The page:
Is tech addiction the new gateway drug?
For years programs like D.A.R.E. have been set up to help prevent children from using alcohol, tobacco, and marijuana as these are often seen at “gateway drugs.” The thinking is if an adolescent starts smoking they become more likely to try marijuana and then more likely to start other drugs and head down the slippery slope of addiction.
What’s “Addiction” Anyway?
The American Society of Addiction Medicine states, “Addiction is a primary, chronic disease of brain reward, motivation, memory and related circuitry. Dysfunction in these circuits leads to characteristic biological, psychological, social and spiritual manifestations.” Certainly, some people struggle with this definition of addiction in regards to technology and gaming. In fact, recently the World Health Organization recognized gaming addiction as a mental health issue.
Which then brings the question, if you can be addicted to alcohol and it is often seen as a gateway drug to other substance abuse, then can an addiction to your smartphone create addiction-like behaviors that then put you more at risk to abuse illegal substances?
More Research is Needed
Researchers at Yale University published a study in 2011 that found some health risks linked to problematic gaming. About 4.9% of those surveyed in the Yale study reported that they had difficulty cutting back on their gaming, and this group of 4.9% was also linked to drug use, cigarette smoking, fights, and depression.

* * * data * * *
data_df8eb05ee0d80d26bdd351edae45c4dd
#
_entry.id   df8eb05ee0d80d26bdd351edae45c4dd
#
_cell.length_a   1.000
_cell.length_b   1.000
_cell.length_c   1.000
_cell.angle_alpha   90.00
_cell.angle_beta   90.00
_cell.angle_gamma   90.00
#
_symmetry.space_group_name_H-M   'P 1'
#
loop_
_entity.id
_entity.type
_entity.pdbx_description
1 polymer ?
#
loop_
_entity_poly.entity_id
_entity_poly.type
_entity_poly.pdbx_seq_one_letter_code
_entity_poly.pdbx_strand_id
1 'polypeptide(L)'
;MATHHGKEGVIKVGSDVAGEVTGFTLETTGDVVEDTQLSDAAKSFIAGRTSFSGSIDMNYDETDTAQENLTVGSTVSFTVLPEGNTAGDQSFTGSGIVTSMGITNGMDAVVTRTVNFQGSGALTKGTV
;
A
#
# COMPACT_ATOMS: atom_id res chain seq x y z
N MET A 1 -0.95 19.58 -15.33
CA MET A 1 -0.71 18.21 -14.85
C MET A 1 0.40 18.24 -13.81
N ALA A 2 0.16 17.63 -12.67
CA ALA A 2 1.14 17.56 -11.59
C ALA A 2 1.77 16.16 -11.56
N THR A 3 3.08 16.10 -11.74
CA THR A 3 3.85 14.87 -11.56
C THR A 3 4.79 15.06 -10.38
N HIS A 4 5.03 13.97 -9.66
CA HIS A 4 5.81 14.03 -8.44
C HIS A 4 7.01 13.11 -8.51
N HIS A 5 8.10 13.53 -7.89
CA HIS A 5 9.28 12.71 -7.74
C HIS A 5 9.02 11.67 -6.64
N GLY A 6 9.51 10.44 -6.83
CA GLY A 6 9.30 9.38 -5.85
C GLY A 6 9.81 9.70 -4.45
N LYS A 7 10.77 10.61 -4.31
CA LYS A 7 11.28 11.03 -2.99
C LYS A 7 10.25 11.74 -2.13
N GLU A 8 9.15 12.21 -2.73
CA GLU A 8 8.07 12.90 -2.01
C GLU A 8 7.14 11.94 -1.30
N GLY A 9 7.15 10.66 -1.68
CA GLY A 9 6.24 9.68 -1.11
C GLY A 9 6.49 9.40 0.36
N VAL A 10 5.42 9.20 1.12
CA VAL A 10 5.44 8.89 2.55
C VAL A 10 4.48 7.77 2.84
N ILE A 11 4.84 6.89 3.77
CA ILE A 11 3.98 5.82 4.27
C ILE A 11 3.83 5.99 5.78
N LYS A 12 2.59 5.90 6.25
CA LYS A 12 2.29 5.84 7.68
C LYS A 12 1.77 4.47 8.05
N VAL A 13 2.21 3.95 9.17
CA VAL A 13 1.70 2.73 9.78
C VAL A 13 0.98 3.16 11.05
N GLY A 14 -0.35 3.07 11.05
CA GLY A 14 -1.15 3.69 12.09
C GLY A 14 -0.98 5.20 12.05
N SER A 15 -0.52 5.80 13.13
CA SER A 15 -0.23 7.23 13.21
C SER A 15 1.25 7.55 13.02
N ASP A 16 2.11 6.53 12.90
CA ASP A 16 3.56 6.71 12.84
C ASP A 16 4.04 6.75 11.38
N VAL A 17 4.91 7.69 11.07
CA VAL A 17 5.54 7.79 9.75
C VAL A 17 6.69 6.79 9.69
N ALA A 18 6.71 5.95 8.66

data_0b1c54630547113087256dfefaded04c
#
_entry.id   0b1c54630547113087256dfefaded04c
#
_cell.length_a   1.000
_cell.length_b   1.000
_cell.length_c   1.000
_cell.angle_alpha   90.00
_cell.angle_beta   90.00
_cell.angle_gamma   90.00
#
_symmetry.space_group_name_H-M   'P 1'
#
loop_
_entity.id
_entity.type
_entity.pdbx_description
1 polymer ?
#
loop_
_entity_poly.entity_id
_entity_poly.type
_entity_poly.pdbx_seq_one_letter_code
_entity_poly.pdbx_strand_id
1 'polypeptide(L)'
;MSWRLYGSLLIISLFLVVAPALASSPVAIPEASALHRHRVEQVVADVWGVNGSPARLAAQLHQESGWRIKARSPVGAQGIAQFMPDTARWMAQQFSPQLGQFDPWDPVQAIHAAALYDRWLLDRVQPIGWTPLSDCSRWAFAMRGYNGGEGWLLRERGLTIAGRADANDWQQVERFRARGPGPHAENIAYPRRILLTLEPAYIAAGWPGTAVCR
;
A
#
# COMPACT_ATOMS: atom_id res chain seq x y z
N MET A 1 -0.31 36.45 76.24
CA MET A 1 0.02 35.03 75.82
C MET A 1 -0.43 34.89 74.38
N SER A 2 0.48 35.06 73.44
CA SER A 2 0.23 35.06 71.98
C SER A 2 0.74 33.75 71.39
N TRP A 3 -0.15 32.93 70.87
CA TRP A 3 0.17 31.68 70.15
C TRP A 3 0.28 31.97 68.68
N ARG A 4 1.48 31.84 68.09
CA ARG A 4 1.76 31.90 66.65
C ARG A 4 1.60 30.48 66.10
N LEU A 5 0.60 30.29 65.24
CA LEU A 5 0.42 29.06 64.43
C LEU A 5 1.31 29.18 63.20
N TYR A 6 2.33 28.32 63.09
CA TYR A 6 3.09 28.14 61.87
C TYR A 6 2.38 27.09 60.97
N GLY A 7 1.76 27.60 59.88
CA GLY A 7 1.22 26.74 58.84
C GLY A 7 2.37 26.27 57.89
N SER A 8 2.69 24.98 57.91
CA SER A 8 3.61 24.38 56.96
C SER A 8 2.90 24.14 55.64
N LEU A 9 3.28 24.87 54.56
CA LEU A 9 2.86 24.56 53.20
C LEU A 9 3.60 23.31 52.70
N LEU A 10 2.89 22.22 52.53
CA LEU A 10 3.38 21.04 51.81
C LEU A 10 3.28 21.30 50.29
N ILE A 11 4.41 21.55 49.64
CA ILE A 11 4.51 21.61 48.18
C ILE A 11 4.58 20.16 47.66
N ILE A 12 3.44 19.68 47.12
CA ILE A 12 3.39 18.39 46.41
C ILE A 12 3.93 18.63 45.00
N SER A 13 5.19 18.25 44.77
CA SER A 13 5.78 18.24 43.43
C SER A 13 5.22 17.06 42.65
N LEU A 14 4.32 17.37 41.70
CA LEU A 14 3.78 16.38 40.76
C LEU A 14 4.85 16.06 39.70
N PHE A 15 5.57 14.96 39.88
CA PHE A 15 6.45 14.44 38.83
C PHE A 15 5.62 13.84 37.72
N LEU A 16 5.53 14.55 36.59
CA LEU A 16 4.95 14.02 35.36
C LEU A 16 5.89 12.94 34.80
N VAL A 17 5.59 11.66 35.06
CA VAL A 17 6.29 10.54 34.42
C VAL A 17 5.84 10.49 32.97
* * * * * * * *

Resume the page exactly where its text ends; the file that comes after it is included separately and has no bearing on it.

Often times when people with addictions go into rehab and start addressing their behaviors they sometimes “swap” their addictions. For example, a drug user may be able to remain abstinent from their drug of choice but may take up smoking, or start binge eating. This is referred to by mental health professionals as “addiction transfer” and often occurs in abstinence treatment.
Ultimately, it’s too early to tell if teens growing up today that are poorly self-regulated and internet “addicted” will be more prone to substance abuse. Programs like Summerland Camps, which focus on behavior modification, can help alleviate some of the common reasons why addiction transfer occurs.
We do this by working with families on changing behaviors and habits while finding a healthy balance. You can read about our methodology here and self-regulation here. It becomes easier to identify addictive patterns and behaviors and nip them in the bud, helping ensure that gaming and tech addiction don’t create patterns and habits that make it easier for substance addiction to thrive.